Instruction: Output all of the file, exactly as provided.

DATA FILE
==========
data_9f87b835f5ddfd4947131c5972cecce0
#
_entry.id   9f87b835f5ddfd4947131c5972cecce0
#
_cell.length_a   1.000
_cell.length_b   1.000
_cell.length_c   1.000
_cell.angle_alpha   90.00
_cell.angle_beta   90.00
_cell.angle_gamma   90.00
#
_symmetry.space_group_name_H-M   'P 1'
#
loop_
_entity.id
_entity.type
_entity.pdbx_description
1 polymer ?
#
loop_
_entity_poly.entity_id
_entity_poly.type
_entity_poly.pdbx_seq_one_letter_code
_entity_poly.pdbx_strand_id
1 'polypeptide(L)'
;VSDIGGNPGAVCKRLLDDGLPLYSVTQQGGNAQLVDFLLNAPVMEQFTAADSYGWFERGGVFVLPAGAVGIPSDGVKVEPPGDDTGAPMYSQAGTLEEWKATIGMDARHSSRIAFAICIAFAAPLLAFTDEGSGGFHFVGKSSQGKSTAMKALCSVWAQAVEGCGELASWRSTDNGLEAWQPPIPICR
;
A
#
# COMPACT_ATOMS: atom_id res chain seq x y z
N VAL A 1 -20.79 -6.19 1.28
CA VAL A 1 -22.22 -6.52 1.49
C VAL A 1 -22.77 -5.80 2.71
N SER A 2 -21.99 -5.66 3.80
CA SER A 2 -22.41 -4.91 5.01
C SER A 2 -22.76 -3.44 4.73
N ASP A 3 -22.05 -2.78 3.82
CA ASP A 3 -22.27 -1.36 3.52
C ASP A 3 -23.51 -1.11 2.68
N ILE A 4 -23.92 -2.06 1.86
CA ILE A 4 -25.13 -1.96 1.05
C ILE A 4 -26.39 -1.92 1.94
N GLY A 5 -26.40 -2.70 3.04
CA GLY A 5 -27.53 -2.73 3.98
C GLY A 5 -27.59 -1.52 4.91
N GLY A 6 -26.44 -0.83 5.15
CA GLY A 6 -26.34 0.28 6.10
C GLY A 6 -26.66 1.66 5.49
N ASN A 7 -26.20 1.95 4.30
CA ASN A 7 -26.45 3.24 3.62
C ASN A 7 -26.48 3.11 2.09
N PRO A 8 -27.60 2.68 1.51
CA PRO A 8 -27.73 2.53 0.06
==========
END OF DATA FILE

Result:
data_9f87b835f5ddfd4947131c5972cecce0
#
_entry.id   9f87b835f5ddfd4947131c5972cecce0
#
_cell.length_a   1.000
_cell.length_b   1.000
_cell.length_c   1.000
_cell.angle_alpha   90.00
_cell.angle_beta   90.00
_cell.angle_gamma   90.00
#
_symmetry.space_group_name_H-M   'P 1'
#
loop_
_entity.id
_entity.type
_entity.pdbx_description
1 polymer ?
#
loop_
_entity_poly.entity_id
_entity_poly.type
_entity_poly.pdbx_seq_one_letter_code
_entity_poly.pdbx_strand_id
1 'polypeptide(L)'
;VSDIGGNPGAVCKRLLDDGLPLYSVTQQGGNAQLVDFLLNAPVMEQFTAADSYGWFERGGVFVLPAGAVGIPSDGVKVEPPGDDTGAPMYSQAGTLEEWKATIGMDARHSSRIAFAICIAFAAPLLAFTDEGSGGFHFVGKSSQGKSTAMKALCSVWAQAVEGCGELASWRSTDNGLEAWQPPIPICR
;
A
#
# COMPACT_ATOMS: atom_id res chain seq x y z
N VAL A 1 -20.79 -6.19 1.28
CA VAL A 1 -22.22 -6.52 1.49
C VAL A 1 -22.77 -5.80 2.71
N SER A 2 -21.99 -5.66 3.80
CA SER A 2 -22.41 -4.91 5.01
C SER A 2 -22.76 -3.44 4.73
N ASP A 3 -22.05 -2.78 3.82
CA ASP A 3 -22.27 -1.36 3.52
C ASP A 3 -23.51 -1.11 2.68
N ILE A 4 -23.92 -2.06 1.86
CA ILE A 4 -25.13 -1.96 1.05
C ILE A 4 -26.39 -1.92 1.94
N GLY A 5 -26.40 -2.70 3.04
CA GLY A 5 -27.53 -2.73 3.98
C GLY A 5 -27.59 -1.52 4.91
N GLY A 6 -26.44 -0.83 5.15
CA GLY A 6 -26.34 0.28 6.10
C GLY A 6 -26.66 1.66 5.49
N ASN A 7 -26.20 1.95 4.30
CA ASN A 7 -26.45 3.24 3.62
C ASN A 7 -26.48 3.11 2.09
N PRO A 8 -27.60 2.68 1.51
CA PRO A 8 -27.73 2.53 0.06